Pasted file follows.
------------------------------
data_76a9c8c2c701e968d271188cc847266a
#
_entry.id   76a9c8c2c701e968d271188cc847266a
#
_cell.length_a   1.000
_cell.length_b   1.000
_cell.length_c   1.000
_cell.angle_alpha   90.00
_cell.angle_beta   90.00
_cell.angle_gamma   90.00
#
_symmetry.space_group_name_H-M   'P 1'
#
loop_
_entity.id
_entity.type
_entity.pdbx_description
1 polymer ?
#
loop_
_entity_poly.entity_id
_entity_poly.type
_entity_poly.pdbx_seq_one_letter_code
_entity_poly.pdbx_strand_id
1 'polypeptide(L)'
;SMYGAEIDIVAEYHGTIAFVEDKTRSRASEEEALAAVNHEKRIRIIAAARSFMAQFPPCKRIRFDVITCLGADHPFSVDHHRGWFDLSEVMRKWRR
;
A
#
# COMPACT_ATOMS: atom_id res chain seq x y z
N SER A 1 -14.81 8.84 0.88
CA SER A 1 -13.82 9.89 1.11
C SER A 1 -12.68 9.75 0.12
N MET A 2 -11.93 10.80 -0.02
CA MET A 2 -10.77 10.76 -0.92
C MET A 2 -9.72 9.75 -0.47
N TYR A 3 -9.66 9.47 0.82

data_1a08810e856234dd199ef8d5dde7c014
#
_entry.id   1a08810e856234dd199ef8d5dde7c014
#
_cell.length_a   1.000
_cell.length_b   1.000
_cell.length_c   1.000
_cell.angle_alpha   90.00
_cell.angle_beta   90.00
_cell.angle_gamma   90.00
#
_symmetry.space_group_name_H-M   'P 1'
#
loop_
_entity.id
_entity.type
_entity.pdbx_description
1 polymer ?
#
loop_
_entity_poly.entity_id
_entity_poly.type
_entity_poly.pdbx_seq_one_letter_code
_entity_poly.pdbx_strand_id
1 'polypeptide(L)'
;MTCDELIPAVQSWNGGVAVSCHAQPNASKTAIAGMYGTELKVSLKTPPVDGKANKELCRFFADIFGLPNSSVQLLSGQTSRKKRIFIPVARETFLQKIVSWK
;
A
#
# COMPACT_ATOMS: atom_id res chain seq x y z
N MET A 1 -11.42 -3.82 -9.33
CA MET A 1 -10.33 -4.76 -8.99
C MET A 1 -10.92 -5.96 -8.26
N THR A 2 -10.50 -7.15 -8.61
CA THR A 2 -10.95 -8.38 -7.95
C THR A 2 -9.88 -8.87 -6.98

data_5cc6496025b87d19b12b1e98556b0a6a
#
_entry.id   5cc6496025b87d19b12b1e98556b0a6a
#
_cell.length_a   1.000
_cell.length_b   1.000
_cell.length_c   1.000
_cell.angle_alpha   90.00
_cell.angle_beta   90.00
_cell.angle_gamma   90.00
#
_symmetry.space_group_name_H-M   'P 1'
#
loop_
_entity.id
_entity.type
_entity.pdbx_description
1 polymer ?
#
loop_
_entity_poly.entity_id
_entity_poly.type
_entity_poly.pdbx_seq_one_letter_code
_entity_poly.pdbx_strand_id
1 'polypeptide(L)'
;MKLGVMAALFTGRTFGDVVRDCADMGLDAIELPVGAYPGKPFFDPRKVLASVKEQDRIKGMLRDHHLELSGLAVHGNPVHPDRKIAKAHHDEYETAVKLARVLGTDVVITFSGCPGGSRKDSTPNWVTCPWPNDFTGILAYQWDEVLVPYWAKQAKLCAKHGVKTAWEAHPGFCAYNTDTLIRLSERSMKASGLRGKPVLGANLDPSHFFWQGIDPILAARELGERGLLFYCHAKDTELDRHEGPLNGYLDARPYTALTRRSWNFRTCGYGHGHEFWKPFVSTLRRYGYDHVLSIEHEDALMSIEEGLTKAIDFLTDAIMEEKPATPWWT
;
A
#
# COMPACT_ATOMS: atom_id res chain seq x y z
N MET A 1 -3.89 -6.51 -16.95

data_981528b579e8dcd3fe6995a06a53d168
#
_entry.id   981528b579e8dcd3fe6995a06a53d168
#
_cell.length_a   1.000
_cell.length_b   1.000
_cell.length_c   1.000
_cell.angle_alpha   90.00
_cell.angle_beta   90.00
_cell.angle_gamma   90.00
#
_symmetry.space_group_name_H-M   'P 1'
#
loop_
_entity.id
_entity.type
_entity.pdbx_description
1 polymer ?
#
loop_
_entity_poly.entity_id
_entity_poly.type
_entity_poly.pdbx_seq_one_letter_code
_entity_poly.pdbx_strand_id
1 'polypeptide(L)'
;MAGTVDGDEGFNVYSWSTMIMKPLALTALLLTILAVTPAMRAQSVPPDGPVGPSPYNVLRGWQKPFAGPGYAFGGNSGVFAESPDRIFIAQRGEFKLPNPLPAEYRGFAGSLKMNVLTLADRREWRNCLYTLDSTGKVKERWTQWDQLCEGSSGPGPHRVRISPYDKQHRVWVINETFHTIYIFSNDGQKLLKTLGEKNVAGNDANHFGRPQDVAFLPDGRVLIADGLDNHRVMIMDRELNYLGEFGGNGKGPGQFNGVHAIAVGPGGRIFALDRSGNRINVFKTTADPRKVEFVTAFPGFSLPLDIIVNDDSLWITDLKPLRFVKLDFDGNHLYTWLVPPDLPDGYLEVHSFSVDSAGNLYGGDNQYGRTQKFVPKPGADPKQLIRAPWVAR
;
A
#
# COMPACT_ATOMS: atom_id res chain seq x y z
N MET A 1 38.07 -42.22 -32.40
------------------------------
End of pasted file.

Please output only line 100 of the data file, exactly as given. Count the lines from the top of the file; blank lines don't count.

;